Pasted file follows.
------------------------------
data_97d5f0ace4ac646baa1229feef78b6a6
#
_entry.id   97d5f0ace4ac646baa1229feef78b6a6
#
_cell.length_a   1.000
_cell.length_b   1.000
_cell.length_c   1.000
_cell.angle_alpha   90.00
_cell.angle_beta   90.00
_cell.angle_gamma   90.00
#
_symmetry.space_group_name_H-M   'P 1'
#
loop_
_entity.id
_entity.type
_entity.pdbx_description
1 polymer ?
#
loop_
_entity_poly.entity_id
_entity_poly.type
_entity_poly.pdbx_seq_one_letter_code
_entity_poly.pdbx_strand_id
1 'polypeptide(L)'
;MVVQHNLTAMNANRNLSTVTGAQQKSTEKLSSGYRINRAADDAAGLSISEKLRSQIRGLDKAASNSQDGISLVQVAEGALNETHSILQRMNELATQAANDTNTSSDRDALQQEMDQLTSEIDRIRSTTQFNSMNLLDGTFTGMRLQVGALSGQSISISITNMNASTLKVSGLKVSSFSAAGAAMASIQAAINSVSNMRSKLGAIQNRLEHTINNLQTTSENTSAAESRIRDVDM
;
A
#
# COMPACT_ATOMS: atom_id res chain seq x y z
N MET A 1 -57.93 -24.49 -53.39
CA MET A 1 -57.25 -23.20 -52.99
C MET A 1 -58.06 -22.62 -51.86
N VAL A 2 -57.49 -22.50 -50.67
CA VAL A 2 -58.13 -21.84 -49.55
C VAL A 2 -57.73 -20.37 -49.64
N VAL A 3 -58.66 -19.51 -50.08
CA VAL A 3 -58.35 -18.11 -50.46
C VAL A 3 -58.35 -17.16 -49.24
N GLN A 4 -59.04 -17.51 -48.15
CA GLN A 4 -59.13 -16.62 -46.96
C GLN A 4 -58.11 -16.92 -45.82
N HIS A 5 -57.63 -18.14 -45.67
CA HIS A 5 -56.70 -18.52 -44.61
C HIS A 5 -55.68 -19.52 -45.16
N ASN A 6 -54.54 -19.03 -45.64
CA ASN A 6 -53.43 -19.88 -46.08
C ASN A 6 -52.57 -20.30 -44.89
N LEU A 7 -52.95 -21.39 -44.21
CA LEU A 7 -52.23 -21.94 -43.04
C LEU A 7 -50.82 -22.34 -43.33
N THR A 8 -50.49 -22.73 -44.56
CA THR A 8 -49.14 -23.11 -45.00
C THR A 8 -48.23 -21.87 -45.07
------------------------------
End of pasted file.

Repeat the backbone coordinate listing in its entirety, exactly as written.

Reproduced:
data_97d5f0ace4ac646baa1229feef78b6a6
#
_entry.id   97d5f0ace4ac646baa1229feef78b6a6
#
_cell.length_a   1.000
_cell.length_b   1.000
_cell.length_c   1.000
_cell.angle_alpha   90.00
_cell.angle_beta   90.00
_cell.angle_gamma   90.00
#
_symmetry.space_group_name_H-M   'P 1'
#
loop_
_entity.id
_entity.type
_entity.pdbx_description
1 polymer ?
#
loop_
_entity_poly.entity_id
_entity_poly.type
_entity_poly.pdbx_seq_one_letter_code
_entity_poly.pdbx_strand_id
1 'polypeptide(L)'
;MVVQHNLTAMNANRNLSTVTGAQQKSTEKLSSGYRINRAADDAAGLSISEKLRSQIRGLDKAASNSQDGISLVQVAEGALNETHSILQRMNELATQAANDTNTSSDRDALQQEMDQLTSEIDRIRSTTQFNSMNLLDGTFTGMRLQVGALSGQSISISITNMNASTLKVSGLKVSSFSAAGAAMASIQAAINSVSNMRSKLGAIQNRLEHTINNLQTTSENTSAAESRIRDVDM
;
A
#
# COMPACT_ATOMS: atom_id res chain seq x y z
N MET A 1 -57.93 -24.49 -53.39
CA MET A 1 -57.25 -23.20 -52.99
C MET A 1 -58.06 -22.62 -51.86
N VAL A 2 -57.49 -22.50 -50.67
CA VAL A 2 -58.13 -21.84 -49.55
C VAL A 2 -57.73 -20.37 -49.64
N VAL A 3 -58.66 -19.51 -50.08
CA VAL A 3 -58.35 -18.11 -50.46
C VAL A 3 -58.35 -17.16 -49.24
N GLN A 4 -59.04 -17.51 -48.15
CA GLN A 4 -59.13 -16.62 -46.96
C GLN A 4 -58.11 -16.92 -45.82
N HIS A 5 -57.63 -18.14 -45.67
CA HIS A 5 -56.70 -18.52 -44.61
C HIS A 5 -55.68 -19.52 -45.16
N ASN A 6 -54.54 -19.03 -45.64
CA ASN A 6 -53.43 -19.88 -46.08
C ASN A 6 -52.57 -20.30 -44.89
N LEU A 7 -52.95 -21.39 -44.21
CA LEU A 7 -52.23 -21.94 -43.04
C LEU A 7 -50.82 -22.34 -43.33
N THR A 8 -50.49 -22.73 -44.56
CA THR A 8 -49.14 -23.11 -45.00
C THR A 8 -48.23 -21.87 -45.07